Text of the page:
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No. de sistema: 000009479

LDR _ _ 00000nab^^22^^^^^za^4500
008 _ _ 160707m20169999xxubr^p^^^^^^z0^^^a0eng^d
040 _ _ a| ECO
c| ECO
043 _ _ a| n-mx-cp
044 _ _ a| xxu
245 0 0 a| Responses by Dendroctonus frontalis and Dendroctonus mesoamericanus (Coleoptera: Curculionidae) to semiochemical lures in Chiapas, Mexico
b| possible roles of pheromones during joint host attacks
506 _ _ a| Acceso electrónico sólo para usuarios de ECOSUR
520 1 _ a| In southern Mexico and Central America, the southern pine beetle Dendroctonus frontalis Zimmermann (Coleoptera: Curculionidae: Scolytinae) commonly colonizes host trees simultaneously with Dendroctonus mesoamericanus Armend ariz-Toledano and Sullivan, a recently described sibling species. We hypothesized that cross-species pheromone responses by host-seeking beetles might mediate joint mass attack, bole partitioning, and reproductive isolation between the species. Previous studies had indicated that D. frontalis females produce frontalin and that female D. mesoamericanus produce frontalin, endo-brevicomin, and ipsdienol (males of both species produce endo-brevicomin and possibly ipsdienol). In field trapping trials in the Mexican state of Chiapas, D. frontalis was attracted to the lure combination of turpentine and racemic frontalin; racemic endobrevicomin enhanced this response. In a single test, D. mesoamericanus was attracted in low numbers to the combination of turpentine, racemic frontalin, and racemic endo-brevicomin after the addition of racemic ipsdienol; in contrast, racemic ipsdienol reduced responses of D. frontalis. Inhibition of D. frontalis was generated in both sexes by (+)- and racemic ipsdienol, but by (-)-ipsdienol only in females. Logs infested with D. mesoamericanus females (the pioneer sex in Dendroctonus) attracted both species in greater numbers than either D. frontalis female-infested or uninfested logs. Our data imply that D. frontalis may be more attracted to pioneer attacks of D. mesoamericanus females, and that this could be owing to the presence of endo-brevicomin in the latter. Possible intra- and inter-specific functions of semiochemicals investigated in our experiments are discussed.
538 _ _ a| Adobe Acrobat profesional 6.0 o superior
650 _ 4 a| Escarabajos de la corteza
650 _ 4 a| Dendroctonus frontalis
650 _ 4 a| Dendroctonus mesoamericanus
650 _ 4 a| Semioquímicos
650 _ 4 a| Control de plagas
651 _ 4 a| Parque Nacional Lagunas de Montebello (Chiapas, México)
700 1 _ a| Niño Domínguez, Alicia
700 1 _ a| Sullivan, Brian T.
e| coaut.
n| 57195957216
700 1 _ a| López Urbina, José Higinio
e| coaut.
700 1 _ a| Macías Sámano, J. E.
e| coaut.
n| 7007084198
773 0 _
t| Journal of Economic Entomology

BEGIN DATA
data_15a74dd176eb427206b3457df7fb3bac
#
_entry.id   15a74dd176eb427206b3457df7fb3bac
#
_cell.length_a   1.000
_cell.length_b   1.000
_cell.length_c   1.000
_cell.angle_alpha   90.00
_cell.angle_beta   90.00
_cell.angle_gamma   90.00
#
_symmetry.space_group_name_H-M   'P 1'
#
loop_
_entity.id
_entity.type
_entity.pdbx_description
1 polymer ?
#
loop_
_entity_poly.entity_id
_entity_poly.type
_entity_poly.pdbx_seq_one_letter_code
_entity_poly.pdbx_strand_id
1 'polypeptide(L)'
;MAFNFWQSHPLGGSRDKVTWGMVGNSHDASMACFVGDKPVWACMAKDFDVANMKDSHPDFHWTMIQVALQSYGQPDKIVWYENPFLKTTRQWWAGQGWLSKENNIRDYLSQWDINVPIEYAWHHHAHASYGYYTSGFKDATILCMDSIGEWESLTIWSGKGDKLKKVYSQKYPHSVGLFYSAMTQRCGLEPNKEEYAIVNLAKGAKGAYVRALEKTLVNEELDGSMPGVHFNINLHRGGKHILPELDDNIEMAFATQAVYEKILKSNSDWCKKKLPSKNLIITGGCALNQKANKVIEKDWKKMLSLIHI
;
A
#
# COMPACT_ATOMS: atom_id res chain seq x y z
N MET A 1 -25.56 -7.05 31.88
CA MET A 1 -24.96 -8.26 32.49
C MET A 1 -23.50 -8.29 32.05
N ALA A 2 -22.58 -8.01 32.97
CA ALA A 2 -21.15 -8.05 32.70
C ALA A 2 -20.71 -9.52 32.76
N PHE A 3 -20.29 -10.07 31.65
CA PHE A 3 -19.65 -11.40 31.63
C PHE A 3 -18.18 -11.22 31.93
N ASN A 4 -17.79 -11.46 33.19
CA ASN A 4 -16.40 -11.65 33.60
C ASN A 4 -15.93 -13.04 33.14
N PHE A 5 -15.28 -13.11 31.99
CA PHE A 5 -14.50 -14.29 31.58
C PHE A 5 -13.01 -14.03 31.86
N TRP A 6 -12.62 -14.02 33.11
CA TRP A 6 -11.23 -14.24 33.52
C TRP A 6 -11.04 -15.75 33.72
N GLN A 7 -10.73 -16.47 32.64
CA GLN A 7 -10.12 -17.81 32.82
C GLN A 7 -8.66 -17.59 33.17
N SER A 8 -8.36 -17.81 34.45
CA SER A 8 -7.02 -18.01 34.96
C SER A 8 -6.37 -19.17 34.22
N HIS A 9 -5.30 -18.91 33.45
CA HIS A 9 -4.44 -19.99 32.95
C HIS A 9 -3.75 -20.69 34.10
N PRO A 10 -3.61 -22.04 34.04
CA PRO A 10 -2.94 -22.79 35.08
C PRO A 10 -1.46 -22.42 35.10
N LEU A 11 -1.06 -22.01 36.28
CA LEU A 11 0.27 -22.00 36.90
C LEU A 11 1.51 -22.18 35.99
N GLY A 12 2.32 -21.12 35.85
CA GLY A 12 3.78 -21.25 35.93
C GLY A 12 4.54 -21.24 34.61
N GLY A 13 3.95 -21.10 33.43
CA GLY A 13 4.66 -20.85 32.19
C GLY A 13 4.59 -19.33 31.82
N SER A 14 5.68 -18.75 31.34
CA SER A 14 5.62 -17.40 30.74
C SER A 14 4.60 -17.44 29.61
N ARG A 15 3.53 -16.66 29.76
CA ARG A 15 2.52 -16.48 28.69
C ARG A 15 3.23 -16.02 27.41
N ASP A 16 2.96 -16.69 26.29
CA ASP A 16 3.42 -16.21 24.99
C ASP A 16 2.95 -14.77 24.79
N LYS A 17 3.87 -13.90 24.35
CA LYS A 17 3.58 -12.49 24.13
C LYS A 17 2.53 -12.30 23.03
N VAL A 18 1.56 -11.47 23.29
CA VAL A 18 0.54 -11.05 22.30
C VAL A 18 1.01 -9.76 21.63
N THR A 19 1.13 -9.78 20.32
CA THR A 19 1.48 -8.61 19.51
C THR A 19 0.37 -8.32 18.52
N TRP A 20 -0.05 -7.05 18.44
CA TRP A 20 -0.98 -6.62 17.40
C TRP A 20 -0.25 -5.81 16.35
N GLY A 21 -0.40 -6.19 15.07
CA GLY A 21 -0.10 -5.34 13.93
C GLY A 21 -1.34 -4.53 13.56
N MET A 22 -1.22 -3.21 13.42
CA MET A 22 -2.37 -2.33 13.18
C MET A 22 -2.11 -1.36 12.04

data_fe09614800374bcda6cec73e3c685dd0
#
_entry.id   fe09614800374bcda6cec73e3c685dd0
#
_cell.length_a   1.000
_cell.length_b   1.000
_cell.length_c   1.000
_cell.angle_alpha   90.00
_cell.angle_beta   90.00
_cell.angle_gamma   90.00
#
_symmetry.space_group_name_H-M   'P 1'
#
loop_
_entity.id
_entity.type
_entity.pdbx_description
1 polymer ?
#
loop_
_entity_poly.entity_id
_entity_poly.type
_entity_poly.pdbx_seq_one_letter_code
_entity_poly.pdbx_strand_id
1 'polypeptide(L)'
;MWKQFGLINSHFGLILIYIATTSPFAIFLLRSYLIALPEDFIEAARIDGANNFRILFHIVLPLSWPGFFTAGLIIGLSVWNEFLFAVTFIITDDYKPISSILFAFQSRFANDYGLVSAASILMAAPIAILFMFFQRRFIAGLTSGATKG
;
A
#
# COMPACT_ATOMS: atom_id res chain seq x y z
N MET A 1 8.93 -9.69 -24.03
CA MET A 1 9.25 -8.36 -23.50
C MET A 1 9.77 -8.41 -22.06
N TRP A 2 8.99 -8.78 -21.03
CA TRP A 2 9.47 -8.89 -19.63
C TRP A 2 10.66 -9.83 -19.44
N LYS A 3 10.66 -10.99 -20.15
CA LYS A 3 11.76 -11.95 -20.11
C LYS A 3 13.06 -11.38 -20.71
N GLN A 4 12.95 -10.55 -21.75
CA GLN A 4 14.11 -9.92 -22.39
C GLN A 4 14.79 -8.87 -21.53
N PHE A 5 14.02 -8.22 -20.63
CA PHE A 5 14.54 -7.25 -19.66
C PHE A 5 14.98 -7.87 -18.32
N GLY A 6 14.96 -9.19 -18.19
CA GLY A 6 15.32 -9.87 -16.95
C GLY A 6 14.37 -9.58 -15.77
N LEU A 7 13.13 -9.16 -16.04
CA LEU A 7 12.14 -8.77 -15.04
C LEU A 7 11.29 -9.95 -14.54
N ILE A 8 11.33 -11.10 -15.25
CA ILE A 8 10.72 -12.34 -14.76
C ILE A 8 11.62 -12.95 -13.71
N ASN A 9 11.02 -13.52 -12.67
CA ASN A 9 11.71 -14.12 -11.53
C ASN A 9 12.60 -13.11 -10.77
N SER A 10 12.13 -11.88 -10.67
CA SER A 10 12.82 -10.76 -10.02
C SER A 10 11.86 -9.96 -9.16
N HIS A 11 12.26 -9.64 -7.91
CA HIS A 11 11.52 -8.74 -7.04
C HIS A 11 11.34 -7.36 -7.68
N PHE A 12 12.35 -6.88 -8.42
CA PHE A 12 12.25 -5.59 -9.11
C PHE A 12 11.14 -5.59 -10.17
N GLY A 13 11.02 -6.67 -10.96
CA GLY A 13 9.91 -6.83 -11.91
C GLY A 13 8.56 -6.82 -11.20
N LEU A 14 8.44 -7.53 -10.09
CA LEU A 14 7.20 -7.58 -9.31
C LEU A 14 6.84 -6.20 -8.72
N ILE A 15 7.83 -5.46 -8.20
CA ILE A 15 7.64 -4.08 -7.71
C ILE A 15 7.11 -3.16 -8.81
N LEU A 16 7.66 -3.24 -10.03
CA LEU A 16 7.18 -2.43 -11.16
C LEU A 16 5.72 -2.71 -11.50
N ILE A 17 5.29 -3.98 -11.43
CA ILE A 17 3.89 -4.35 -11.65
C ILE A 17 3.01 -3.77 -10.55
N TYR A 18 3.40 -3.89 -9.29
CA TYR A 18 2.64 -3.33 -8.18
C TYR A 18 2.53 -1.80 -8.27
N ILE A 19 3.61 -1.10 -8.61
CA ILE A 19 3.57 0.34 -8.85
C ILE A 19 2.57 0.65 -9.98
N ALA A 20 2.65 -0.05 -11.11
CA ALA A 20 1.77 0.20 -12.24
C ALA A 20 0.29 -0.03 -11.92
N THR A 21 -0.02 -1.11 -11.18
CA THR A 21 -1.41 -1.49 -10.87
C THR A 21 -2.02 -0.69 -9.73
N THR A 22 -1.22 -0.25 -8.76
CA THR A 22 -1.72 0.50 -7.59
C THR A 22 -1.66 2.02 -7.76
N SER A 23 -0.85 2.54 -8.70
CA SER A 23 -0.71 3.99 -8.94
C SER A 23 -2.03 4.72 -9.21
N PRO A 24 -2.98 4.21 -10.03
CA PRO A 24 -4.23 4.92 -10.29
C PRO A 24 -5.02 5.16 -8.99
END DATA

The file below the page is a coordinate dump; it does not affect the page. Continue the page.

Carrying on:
g| Vol. 109, no. 2 (2016), p. 724–731
x| 1938-291X
901 _ _ a| Artículo con arbitraje
902 _ _ a| GOG / MM
904 _ _ a| Julio 2016
905 _ _ a| Artecosur
905 _ _ a| Artfrosur
905 _ _ a| Servibosques
905 _ _ a| Biblioelectrónica
906 _ _ a| Producción Académica ECOSUR
LNG eng
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Responses by Dendroctonus frontalis and Dendroctonus mesoamericanus (Coleoptera: Curculionidae) to semiochemical lures in Chiapas, Mexico: possible roles of pheromones during joint host attacks
Niño Domínguez, Alicia (autor)
Sullivan, Brian T. (autor)
López Urbina, José Higinio (autor)
Macías Sámano, J. E. (autor)
Nota: Acceso electrónico sólo para usuarios de ECOSUR
Contenido en: Journal of Economic Entomology. Vol. 109, no. 2 (2016), p. 724–731. ISSN: 1938-291X
No. de sistema: 9479
Tipo: - Artículo con arbitraje
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Inglés

"In southern Mexico and Central America, the southern pine beetle Dendroctonus frontalis Zimmermann (Coleoptera: Curculionidae: Scolytinae) commonly colonizes host trees simultaneously with Dendroctonus mesoamericanus Armend ariz-Toledano and Sullivan, a recently described sibling species. We hypothesized that cross-species pheromone responses by host-seeking beetles might mediate joint mass attack, bole partitioning, and reproductive isolation between the species. Previous studies had indicated that D. frontalis females produce frontalin and that female D. mesoamericanus produce frontalin, endo-brevicomin, and ipsdienol (males of both species produce endo-brevicomin and possibly ipsdienol). In field trapping trials in the Mexican state of Chiapas, D. frontalis was attracted to the lure combination of turpentine and racemic frontalin; racemic endobrevicomin enhanced this response. In a single test, D. mesoamericanus was attracted in low numbers to the combination of turpentine, racemic frontalin, and racemic endo-brevicomin after the addition of racemic ipsdienol; in contrast, racemic ipsdienol reduced responses of D. frontalis. Inhibition of D. frontalis was generated in both sexes by (+)- and racemic ipsdienol, but by (-)-ipsdienol only in females. Logs infested with D. mesoamericanus females (the pioneer sex in Dendroctonus) attracted both species in greater numbers than either D. frontalis female-infested or uninfested logs. Our data imply that D. frontalis may be more attracted to pioneer attacks of D. mesoamericanus females, and that this could be owing to the presence of endo-brevicomin in the latter. Possible intra- and inter-specific functions of semiochemicals investigated in our experiments are discussed."


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